"Consumers today want better fuel efficiency, but they also want more technology and features in the car, which usually adds weight to the vehicle," said Raj Nair, Ford group vice president, Global Product Development. "A focus on light-weighting will be fundamental to our industry for years to come, and we are investigating many advanced materials applications as possible solutions for weight reduction in our vehicles."
Light-weighting is a key component in Ford's Blueprint for Sustainability, which integrates sustainability into the business plan for the long-term preservation and enhancement of environmental, social and financial capital. The introduction and incorporation of lightweight materials into vehicle construction helps meet the goal of reducing weight to achieve better fuel economy for consumers while also reducing greenhouse gas emissions.
Ford's research into improved efficiency through weight reduction with advanced materials including new metals, alloys and composites began more than 25 years ago. This research produced the breakthrough Aluminum Intensive Vehicle program in 1992 and all-aluminum high-performance Ford GT in 2005.
Along with other fuel-efficiency technologies, light-weighting is fundamental to Ford's efforts to stabilize carbon dioxide concentrations in the atmosphere at 450 parts per million – the level many scientists, businesses and governmental agencies believe may avoid the most serious effects of climate change.
Holistic approach to light-weighting
As consumer electronics like cellphones and tablets become more lightweight, so does the ultimate mobile device – the vehicle. Ford's Lightweight Concept uses many of the same advanced materials found in today's lightweight electronic devices, including aluminum, chemically toughened glass and advanced lightweight plastics.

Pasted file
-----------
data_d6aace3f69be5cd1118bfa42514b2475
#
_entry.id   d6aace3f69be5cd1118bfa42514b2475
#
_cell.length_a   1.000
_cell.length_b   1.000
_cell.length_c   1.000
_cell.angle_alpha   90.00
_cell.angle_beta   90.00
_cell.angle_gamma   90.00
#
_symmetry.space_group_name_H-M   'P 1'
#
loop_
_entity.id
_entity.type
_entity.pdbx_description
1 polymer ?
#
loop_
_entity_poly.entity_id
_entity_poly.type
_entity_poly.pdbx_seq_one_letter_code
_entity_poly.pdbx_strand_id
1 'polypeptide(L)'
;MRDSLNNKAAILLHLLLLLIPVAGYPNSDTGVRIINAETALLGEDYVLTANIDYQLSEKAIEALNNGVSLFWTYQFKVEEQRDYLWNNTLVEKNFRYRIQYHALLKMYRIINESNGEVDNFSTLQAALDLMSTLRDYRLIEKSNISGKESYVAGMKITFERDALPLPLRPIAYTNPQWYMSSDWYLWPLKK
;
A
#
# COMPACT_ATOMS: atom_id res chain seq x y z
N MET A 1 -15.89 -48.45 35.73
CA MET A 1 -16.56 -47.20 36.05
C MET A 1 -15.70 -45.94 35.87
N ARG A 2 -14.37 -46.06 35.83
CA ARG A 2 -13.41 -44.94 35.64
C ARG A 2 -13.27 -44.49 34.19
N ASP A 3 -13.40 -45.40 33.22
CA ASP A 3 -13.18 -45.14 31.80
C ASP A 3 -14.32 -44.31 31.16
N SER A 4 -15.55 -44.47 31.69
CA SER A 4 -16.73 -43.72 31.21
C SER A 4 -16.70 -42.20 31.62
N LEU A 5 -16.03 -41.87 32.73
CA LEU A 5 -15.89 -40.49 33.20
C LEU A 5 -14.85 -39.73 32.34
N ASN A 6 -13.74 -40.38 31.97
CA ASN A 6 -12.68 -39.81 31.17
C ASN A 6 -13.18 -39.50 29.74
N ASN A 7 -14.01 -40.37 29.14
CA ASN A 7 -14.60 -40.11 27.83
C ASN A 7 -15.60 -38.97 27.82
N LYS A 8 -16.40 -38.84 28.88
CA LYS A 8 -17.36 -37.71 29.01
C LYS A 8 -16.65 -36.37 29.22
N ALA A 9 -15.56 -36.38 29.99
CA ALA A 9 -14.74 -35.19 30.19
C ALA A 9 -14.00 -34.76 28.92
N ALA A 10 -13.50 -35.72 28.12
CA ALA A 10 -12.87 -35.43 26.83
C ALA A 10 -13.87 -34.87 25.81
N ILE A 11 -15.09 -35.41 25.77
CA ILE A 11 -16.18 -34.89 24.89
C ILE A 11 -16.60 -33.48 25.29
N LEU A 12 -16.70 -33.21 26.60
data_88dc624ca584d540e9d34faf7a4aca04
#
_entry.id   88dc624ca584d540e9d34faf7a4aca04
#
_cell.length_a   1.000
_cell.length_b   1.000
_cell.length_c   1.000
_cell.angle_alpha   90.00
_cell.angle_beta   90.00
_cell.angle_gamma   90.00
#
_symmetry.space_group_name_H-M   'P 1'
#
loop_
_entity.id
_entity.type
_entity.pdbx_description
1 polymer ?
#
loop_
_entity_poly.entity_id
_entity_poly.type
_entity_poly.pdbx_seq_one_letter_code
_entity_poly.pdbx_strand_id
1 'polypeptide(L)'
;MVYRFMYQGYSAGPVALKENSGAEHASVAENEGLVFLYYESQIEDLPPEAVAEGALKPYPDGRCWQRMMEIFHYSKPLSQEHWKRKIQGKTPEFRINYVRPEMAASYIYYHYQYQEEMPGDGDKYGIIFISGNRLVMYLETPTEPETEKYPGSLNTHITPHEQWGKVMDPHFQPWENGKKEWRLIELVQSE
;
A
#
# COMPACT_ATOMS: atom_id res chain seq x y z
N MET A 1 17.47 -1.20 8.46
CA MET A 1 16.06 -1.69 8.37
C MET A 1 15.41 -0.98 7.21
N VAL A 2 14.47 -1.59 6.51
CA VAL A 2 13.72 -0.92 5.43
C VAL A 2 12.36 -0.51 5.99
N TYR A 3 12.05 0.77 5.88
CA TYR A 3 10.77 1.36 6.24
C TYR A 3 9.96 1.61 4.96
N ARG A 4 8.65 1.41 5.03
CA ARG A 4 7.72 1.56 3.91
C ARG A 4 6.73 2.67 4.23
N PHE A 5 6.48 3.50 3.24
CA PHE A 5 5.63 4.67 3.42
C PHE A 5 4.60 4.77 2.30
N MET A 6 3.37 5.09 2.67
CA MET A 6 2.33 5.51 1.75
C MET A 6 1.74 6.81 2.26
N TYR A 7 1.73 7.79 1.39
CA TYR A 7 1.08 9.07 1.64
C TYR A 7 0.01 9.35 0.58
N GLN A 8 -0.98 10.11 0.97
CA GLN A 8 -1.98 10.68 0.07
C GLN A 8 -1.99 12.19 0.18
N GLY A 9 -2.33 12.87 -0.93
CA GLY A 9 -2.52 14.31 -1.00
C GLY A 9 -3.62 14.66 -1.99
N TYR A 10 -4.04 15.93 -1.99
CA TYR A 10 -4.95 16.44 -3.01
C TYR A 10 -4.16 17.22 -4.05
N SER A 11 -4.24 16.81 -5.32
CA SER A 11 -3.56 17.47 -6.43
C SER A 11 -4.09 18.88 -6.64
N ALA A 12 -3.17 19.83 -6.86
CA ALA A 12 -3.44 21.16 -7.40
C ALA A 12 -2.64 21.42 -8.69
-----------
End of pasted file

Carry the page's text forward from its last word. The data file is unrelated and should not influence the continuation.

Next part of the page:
Ford engineers took a holistic approach to weight reduction by incorporating advanced materials into the entire design of the vehicle, including powertrain, chassis, body, battery and interior features such as seats. This Lightweight Concept vehicle represents its most comprehensive blend of advanced materials yet in one vehicle, including strategic application of aluminum, ultra-high-strength steels, magnesium and carbon fiber.
The research vehicle was developed with the U.S. Department of Energy's Vehicle Technologies Program, together with Cosma International – a subsidiary of Magna International – to illustrate long-term potential light-weighting solutions. Magna's design and development of the multi-material body-in-white, closures and chassis components are a significant contribution in light-weighting the concept vehicle.
"Our goal was to investigate how to design and build a mixed-materials, lightweight vehicle that could potentially be produced in high volume, while providing the same level of safety, durability and toughness as our vehicles on the road today," said Matt Zaluzec, Ford technical leader, Global Materials and Manufacturing Research. "There's not a one-size-fits-all approach to light-weighting. The Lightweight Concept gives us the platform to continue to explore the right mix of materials and applications for future vehicles."
Other industries have incorporated lighter-weight advanced materials to achieve greater fuel economy, speed and performance. Aviation and aerospace industries – commercial and military – make extensive use of composites structures and mixed materials, including aluminum and carbon fiber, to reduce weight and maximize fuel efficiency. The rail industry makes extensive use of lightweight materials to reduce weight in high-speed and bullet trains. The heavy truck transportation industry uses lightweight materials including aluminum and high-strength steel to improve fuel efficiency.